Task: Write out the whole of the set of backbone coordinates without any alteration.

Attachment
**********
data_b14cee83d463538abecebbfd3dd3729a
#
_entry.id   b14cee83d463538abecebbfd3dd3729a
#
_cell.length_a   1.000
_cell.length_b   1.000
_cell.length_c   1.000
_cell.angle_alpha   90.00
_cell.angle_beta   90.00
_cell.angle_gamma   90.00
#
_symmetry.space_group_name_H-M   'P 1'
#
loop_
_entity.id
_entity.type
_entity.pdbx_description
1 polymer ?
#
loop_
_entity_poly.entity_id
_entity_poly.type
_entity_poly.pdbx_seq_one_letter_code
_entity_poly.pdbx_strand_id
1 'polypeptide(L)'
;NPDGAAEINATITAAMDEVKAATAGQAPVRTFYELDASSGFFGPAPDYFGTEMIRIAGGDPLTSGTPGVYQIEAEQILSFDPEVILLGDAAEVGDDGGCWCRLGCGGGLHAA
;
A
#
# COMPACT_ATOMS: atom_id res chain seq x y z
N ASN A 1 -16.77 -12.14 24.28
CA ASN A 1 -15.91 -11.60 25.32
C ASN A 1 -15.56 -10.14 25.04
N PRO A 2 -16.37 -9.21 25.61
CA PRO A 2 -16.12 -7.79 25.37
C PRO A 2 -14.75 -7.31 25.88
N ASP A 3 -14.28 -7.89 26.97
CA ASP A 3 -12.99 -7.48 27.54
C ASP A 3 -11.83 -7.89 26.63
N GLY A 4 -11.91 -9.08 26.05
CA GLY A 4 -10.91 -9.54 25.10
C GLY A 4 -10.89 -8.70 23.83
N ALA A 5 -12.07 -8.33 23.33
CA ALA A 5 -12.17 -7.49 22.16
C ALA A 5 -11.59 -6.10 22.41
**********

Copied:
data_b14cee83d463538abecebbfd3dd3729a
#
_entry.id   b14cee83d463538abecebbfd3dd3729a
#
_cell.length_a   1.000
_cell.length_b   1.000
_cell.length_c   1.000
_cell.angle_alpha   90.00
_cell.angle_beta   90.00
_cell.angle_gamma   90.00
#
_symmetry.space_group_name_H-M   'P 1'
#
loop_
_entity.id
_entity.type
_entity.pdbx_description
1 polymer ?
#
loop_
_entity_poly.entity_id
_entity_poly.type
_entity_poly.pdbx_seq_one_letter_code
_entity_poly.pdbx_strand_id
1 'polypeptide(L)'
;NPDGAAEINATITAAMDEVKAATAGQAPVRTFYELDASSGFFGPAPDYFGTEMIRIAGGDPLTSGTPGVYQIEAEQILSFDPEVILLGDAAEVGDDGGCWCRLGCGGGLHAA
;
A
#
# COMPACT_ATOMS: atom_id res chain seq x y z
N ASN A 1 -16.77 -12.14 24.28
CA ASN A 1 -15.91 -11.60 25.32
C ASN A 1 -15.56 -10.14 25.04
N PRO A 2 -16.37 -9.21 25.61
CA PRO A 2 -16.12 -7.79 25.37
C PRO A 2 -14.75 -7.31 25.88
N ASP A 3 -14.28 -7.89 26.97
CA ASP A 3 -12.99 -7.48 27.54
C ASP A 3 -11.83 -7.89 26.63
N GLY A 4 -11.91 -9.08 26.05
CA GLY A 4 -10.91 -9.54 25.10
C GLY A 4 -10.89 -8.70 23.83
N ALA A 5 -12.07 -8.33 23.33
CA ALA A 5 -12.17 -7.49 22.16
C ALA A 5 -11.59 -6.10 22.41